Letting a mobile game player who runs out of lives watch an ad in exchange for continuing to the next level is an "emotional breakthrough moment" that developers can use to drive revenue, a report from MediaBrix suggests.
iOS developers now know what they'll be doing over the upcoming holiday season: making sure their current and future apps are able to support 64-bit computing based on a strict commandment from Apple.
The comments from "ZenGarden" are not particularly well-worded, but they show just how easy it is for rumors--in this case, a potential sale of the mobile gaming tool provider Unity--can turn into crazy speculation.
How Will.i.am's Puls, the Apple Watch and other wrist-based wearables are changing the app experience
"I think it's two years or more" before wearable technology hits mainstream adoption, said Brent Blum, wearable technology practice lead at consulting firm Accenture in San Francisco. "The aesthetics are getting there, but the development cycles are longer for this kind of hardware."
The Nexus 6 may be the first taste app developers get of Android Lollipop, but some of the social reaction so far has been a little on the sour side.
It might have been more surprising if, instead of offering app developers access to its "like" button, Facebook had provided an API for the "poke" button. A poke could mean a sort of "hello," or it could be a sort of teasing provocation. This may be exactly the spirit with which developers should think about deploying the actual "like" button into their apps and mobile games.
The NFC Forum recently launched its "Tap Into NFC" Developer Program, which includes a website and a Twitter contest running Oct. 16-23. Using #Tapin2NFC, developers are invited to share what they like most about the program and site, including favorite products from the product showcase. A winning tweet will be selected at random and the winner will receive an NFC-enabled wearable device. FierceDeveloper got more details on the program and the future of NFC in this conversation with Paula Hunter, the NFC Forum's executive director. This interview has been edited and condensed.
Nearly half, or 47 percent, of all iOS users found their last app via an App Store search, according to a recent study published by MobileDevHQ. The firm also found that Google Play's search played an even bigger role for Android apps. The company's research was based on a survey of 875 U.S.-based smartphone users.
The Internet of Things may turn out to be primarily an Apple thing, based on a recent update of Apple TV that includes support for HomeKit, sparking some bewilderment among developers.
Like thousands of others over the past two weeks, I submitted my e-mail address to request an invite. I'm still waiting. I periodically wonder when, and if, I will be accepted. When, and if, I finally do, I know I'll probably immediately log in and spend considerable time exploring everything about it.
There have been all kinds of words used to play PuzzleSocial's mobile games, but even if "HTML5" has never been one of them, it may still be the clue that helps Jeb Balise discover the best way to promote his app studio's products. Balise, who is based in New York and is probably best known for Crosswords for Facebook and more recently Daily Celebrity Crossword, is among those experimenting with an approach to create "light" versions of his titles on HTML5.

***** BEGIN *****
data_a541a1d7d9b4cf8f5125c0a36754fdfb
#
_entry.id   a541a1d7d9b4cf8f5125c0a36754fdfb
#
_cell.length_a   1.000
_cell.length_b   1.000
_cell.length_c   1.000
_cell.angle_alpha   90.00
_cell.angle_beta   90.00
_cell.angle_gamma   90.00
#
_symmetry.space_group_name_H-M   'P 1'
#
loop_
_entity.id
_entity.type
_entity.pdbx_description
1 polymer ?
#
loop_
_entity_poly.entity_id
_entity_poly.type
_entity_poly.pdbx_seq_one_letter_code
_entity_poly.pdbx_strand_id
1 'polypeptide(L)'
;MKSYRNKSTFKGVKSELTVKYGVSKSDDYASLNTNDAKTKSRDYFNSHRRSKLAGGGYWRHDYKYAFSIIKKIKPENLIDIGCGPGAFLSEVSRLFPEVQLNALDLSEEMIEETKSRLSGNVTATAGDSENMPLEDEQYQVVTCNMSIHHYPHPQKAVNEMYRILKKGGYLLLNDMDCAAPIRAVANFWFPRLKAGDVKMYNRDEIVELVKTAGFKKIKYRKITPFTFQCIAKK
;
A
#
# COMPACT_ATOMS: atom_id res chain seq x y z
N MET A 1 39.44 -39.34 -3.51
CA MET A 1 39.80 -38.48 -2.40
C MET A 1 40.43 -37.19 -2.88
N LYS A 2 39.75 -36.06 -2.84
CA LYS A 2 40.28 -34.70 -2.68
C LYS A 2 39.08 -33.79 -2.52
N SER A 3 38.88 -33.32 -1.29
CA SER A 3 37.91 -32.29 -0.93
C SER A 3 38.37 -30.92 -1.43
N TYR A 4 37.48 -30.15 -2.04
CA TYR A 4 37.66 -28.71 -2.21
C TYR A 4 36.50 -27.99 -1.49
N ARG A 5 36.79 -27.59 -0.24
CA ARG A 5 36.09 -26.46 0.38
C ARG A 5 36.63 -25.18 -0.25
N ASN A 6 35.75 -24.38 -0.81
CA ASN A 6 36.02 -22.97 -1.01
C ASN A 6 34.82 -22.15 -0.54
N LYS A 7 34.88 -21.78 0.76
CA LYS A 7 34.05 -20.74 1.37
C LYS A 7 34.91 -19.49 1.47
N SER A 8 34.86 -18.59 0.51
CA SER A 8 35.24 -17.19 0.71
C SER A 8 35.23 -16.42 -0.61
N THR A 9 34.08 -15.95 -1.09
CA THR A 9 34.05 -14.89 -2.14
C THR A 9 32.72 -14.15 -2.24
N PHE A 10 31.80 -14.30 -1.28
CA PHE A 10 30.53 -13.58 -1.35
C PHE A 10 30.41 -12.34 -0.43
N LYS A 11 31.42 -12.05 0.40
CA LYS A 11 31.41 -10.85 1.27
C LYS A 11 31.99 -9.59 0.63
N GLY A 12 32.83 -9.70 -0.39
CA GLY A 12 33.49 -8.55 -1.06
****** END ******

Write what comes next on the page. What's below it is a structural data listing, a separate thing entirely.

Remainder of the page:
While nearly half of all consumers are willing to pay a monthly subscription for an app they love, nearly as many said they would be willing to pay less than $25 a month, according to a recent study from Branchfire.
Twitter reportedly plans to launch a new app development platform called "Twitter Fabric," but based on their social media reactions, it may take a while to get developer relationships all sewn up.
There are still some small businesses--admittedly, very, very small businesses--that still don't have a website. Unless it's a convenience store or something so mom-and-pop that you get to know the owners really well, it's hard not to think of such firms as fly-by-night. The same thing applies to app developers with no visible means of contact, which explains why Google is cracking down with an unpopular new policy.
As apps and games get more sophisticated, tools are emerging that are intended to address gaps in certain skill sets, fostering better collaboration among those who come from the design and developer worlds.
The average cost-per-install (CPI) of an iOS app is 85 percent higher than that of Android apps, according to InMobi. The company's State of Mobile App Downloads report is based on data from the second quarter of 2014, April 1 through June 30, on the InMobi network.
Aren't there enough problems with apps that crash without a major platform update from Apple making things even worse? Developers certainly think so in the wake of iOS 8.0.1.
Of all the new books coming out this fall, it's probably a little weird to be obsessed with the one I'll never get to read, but I just can't stop thinking about Margaret Atwood's next work. The way in which it's being released could even provide inspirational for app developers.
The best way most mobile developers have to gauge how consumers feel about their app or mobile game is pretty simple: If they download it and use it, they're happy. If it gets uninstalled or is abandoned, they're not. As issues around app retention, app engagement and the improvements of user experiences become more critical, though, a number of firms are beginning to create application programming interfaces (APIs) and software development kits (SDKs) aimed at analyzing a user's emotions much more directly.